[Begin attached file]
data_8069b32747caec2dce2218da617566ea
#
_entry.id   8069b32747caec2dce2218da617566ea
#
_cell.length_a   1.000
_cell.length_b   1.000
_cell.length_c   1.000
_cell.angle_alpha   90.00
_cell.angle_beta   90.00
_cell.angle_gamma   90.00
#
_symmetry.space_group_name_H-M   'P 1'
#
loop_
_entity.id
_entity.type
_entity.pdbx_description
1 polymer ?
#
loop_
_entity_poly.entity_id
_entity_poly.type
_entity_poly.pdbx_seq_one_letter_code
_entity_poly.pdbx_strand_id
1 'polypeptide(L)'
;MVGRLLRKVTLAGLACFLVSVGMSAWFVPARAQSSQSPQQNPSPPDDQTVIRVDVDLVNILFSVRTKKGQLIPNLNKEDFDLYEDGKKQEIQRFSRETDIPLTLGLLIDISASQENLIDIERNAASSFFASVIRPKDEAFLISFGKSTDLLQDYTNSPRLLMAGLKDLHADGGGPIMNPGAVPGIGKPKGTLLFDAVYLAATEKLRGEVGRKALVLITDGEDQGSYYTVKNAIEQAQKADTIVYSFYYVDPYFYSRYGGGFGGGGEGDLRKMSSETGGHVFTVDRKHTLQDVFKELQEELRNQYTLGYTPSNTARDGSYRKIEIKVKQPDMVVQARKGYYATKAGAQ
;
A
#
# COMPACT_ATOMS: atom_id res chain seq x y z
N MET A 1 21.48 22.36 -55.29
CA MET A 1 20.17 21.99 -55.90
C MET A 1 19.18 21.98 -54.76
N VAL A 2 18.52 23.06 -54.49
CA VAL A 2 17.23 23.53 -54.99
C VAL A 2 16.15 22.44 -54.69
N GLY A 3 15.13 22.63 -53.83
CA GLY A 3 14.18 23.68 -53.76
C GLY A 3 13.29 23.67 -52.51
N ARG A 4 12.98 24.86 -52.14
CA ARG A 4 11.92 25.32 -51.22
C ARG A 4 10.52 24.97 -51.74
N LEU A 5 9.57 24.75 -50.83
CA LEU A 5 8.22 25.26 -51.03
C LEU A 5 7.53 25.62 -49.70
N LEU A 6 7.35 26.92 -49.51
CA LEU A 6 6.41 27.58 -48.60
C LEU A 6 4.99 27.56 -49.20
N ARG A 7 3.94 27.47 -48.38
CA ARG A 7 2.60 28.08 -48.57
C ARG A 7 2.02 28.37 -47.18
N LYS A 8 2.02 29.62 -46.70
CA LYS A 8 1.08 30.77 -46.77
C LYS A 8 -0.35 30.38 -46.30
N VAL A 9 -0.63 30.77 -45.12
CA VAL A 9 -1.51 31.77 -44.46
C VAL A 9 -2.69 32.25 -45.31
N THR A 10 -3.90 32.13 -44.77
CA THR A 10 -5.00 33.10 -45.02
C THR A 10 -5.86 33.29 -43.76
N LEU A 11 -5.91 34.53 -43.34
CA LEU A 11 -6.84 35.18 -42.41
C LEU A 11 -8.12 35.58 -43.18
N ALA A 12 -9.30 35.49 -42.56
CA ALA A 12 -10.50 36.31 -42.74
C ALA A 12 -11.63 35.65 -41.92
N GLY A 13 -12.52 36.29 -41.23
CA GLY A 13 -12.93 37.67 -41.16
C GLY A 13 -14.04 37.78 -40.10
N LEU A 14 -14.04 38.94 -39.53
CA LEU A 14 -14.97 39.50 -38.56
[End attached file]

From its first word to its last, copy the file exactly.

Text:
data_8069b32747caec2dce2218da617566ea
#
_entry.id   8069b32747caec2dce2218da617566ea
#
_cell.length_a   1.000
_cell.length_b   1.000
_cell.length_c   1.000
_cell.angle_alpha   90.00
_cell.angle_beta   90.00
_cell.angle_gamma   90.00
#
_symmetry.space_group_name_H-M   'P 1'
#
loop_
_entity.id
_entity.type
_entity.pdbx_description
1 polymer ?
#
loop_
_entity_poly.entity_id
_entity_poly.type
_entity_poly.pdbx_seq_one_letter_code
_entity_poly.pdbx_strand_id
1 'polypeptide(L)'
;MVGRLLRKVTLAGLACFLVSVGMSAWFVPARAQSSQSPQQNPSPPDDQTVIRVDVDLVNILFSVRTKKGQLIPNLNKEDFDLYEDGKKQEIQRFSRETDIPLTLGLLIDISASQENLIDIERNAASSFFASVIRPKDEAFLISFGKSTDLLQDYTNSPRLLMAGLKDLHADGGGPIMNPGAVPGIGKPKGTLLFDAVYLAATEKLRGEVGRKALVLITDGEDQGSYYTVKNAIEQAQKADTIVYSFYYVDPYFYSRYGGGFGGGGEGDLRKMSSETGGHVFTVDRKHTLQDVFKELQEELRNQYTLGYTPSNTARDGSYRKIEIKVKQPDMVVQARKGYYATKAGAQ
;
A
#
# COMPACT_ATOMS: atom_id res chain seq x y z
N MET A 1 21.48 22.36 -55.29
CA MET A 1 20.17 21.99 -55.90
C MET A 1 19.18 21.98 -54.76
N VAL A 2 18.52 23.06 -54.49
CA VAL A 2 17.23 23.53 -54.99
C VAL A 2 16.15 22.44 -54.69
N GLY A 3 15.13 22.63 -53.83
CA GLY A 3 14.18 23.68 -53.76
C GLY A 3 13.29 23.67 -52.51
N ARG A 4 12.98 24.86 -52.14
CA ARG A 4 11.92 25.32 -51.22
C ARG A 4 10.52 24.97 -51.74
N LEU A 5 9.57 24.75 -50.83
CA LEU A 5 8.22 25.26 -51.03
C LEU A 5 7.53 25.62 -49.70
N LEU A 6 7.35 26.92 -49.51
CA LEU A 6 6.41 27.58 -48.60
C LEU A 6 4.99 27.56 -49.20
N ARG A 7 3.94 27.47 -48.38
CA ARG A 7 2.60 28.08 -48.57
C ARG A 7 2.02 28.37 -47.18
N LYS A 8 2.02 29.62 -46.70
CA LYS A 8 1.08 30.77 -46.77
C LYS A 8 -0.35 30.38 -46.30
N VAL A 9 -0.63 30.77 -45.12
CA VAL A 9 -1.51 31.77 -44.46
C VAL A 9 -2.69 32.25 -45.31
N THR A 10 -3.90 32.13 -44.77
CA THR A 10 -5.00 33.10 -45.02
C THR A 10 -5.86 33.29 -43.76
N LEU A 11 -5.91 34.53 -43.34
CA LEU A 11 -6.84 35.18 -42.41
C LEU A 11 -8.12 35.58 -43.18
N ALA A 12 -9.30 35.49 -42.56
CA ALA A 12 -10.50 36.31 -42.74
C ALA A 12 -11.63 35.65 -41.92
N GLY A 13 -12.52 36.29 -41.23
CA GLY A 13 -12.93 37.67 -41.16
C GLY A 13 -14.04 37.78 -40.10
N LEU A 14 -14.04 38.94 -39.53
CA LEU A 14 -14.97 39.50 -38.56